Now, although we should and do honor her highly as the Mother of God, Mary ultimately makes this sacrifice not for her glory, but for God’s. The Annunciation is a shining example of how God invites us to participate in his plan, his healing action in our broken world. God could have saved us from afar if he’d wanted, never becoming human, never entering the mess. He could have become incarnate by creating Christ’s humanity from scratch, without Mary’s involvement. But that’s not what he chooses. That’s not what he desires. He chooses to weave us into his work of salvation He chooses to heal the world—to make it new—in and through us. He chooses to offer himself up through Mary offering herself up. He chooses to take away our sin for good, by drawing us in to offer ourselves as a sacrifice with him.

This is the priesthood each and every one of us shares. This is the ministry—the mission—that we have been given in baptism. Baptism knits us into the Body of Christ, the Body of our Great High Priest, the Body of the Lamb that is sacrificed. And as members in the Body of Christ, we are called to present ourselves—our souls and bodies—as a living sacrifice to God. We are called to approach the altar saying, “Here I am; I have come to do your will.” We are called to go out into the world saying, “Let it be with me according to your word.”

Offering this sacrifice can be costly to us, too, just as it was for Mary. Maybe not in the same ways. But presenting ourselves to God to be joined to Christ on the Cross is scary. It’s understandable to be daunted by how radical our self-offering really is. But Mary leads the way. Today she guides us by example. In the Annunciation, she demonstrates what this beautiful and baffling priesthood can look like. She hears God’s call, and she says, “Yes.” She offers God her whole self, her very body—to become Christ’s body offered on the Cross for us, to become his body offered to us today on the Altar, to become his body offered to the world in our lives as Christians day by day.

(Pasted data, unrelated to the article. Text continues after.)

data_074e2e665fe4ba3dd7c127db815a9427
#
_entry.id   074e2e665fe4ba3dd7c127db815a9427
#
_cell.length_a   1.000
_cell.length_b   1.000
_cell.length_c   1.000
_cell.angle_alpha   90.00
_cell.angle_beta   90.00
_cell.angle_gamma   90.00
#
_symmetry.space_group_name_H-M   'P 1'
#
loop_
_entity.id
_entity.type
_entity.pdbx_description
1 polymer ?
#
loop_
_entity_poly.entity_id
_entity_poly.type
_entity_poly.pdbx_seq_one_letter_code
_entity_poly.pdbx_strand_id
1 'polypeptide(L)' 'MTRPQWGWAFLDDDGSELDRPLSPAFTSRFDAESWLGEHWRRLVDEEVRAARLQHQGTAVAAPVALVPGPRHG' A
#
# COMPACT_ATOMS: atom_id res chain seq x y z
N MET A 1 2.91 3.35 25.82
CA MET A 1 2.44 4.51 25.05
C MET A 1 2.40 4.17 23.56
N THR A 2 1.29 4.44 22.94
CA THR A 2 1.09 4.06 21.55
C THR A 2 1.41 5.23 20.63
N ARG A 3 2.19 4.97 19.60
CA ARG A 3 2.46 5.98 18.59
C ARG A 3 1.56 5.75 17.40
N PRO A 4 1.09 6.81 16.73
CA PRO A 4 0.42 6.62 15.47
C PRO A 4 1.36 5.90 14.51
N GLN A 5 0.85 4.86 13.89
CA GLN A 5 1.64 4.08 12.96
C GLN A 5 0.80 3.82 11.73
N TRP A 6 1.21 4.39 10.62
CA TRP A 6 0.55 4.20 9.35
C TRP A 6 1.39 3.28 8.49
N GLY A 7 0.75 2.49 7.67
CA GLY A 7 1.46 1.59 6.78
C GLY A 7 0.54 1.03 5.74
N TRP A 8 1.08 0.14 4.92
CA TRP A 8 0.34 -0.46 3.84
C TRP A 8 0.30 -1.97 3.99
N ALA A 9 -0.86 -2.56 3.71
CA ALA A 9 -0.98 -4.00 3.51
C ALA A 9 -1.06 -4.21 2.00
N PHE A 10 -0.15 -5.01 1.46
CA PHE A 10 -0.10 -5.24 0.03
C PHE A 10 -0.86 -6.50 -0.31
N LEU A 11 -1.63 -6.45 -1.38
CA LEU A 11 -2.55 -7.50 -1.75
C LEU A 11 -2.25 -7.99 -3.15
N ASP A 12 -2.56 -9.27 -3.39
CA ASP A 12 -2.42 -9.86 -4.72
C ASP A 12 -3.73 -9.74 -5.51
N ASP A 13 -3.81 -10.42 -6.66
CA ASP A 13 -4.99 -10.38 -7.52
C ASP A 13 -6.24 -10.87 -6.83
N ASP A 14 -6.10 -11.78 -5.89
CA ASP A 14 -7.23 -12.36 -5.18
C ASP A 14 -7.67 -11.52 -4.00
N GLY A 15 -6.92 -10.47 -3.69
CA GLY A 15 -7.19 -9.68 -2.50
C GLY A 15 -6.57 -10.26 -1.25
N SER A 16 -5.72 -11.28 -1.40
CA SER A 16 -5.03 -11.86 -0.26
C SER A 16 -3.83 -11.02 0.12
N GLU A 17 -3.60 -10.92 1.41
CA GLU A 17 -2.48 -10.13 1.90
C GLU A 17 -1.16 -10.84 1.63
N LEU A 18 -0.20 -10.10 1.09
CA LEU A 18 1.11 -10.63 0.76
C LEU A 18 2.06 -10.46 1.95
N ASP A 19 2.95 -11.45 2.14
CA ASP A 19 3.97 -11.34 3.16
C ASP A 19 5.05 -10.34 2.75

Franciscan sister Irene Zimmerman reflects on Mary’s priesthood in a poem title ‘Liturgy,’ which starts like this:

All the way to Elizabeth

and in the months afterward

she wove him, pondering,


“This is my body, my blood!”

“Beneath the watching eyes

of donkey, ox, and sheep

she rocked him crooning

“This is my body, my blood!”


In the search for her young lost boy

and the foreboding day of his leaving

she let him go, knowing

“This is my body, my blood!”


Under the blood smeared cross

she rocked his mangled bones,

re-membering him, moaning,

“This is my body, my blood!”


When darkness, stones, and tomb

bloomed to Easter morning,

She ran to him shouting,

“This is my body, my blood!”

But friends, before that—today—Mary lifts her eyes to heaven. She presents herself to God saying, “Here I am, your servant. This is my body, my blood!” As we approach the altar today, will we follow the Mother of God and offer ourselves? Will we join her in saying, “Yes. This is my body, my blood. Let it be with me according to your word”?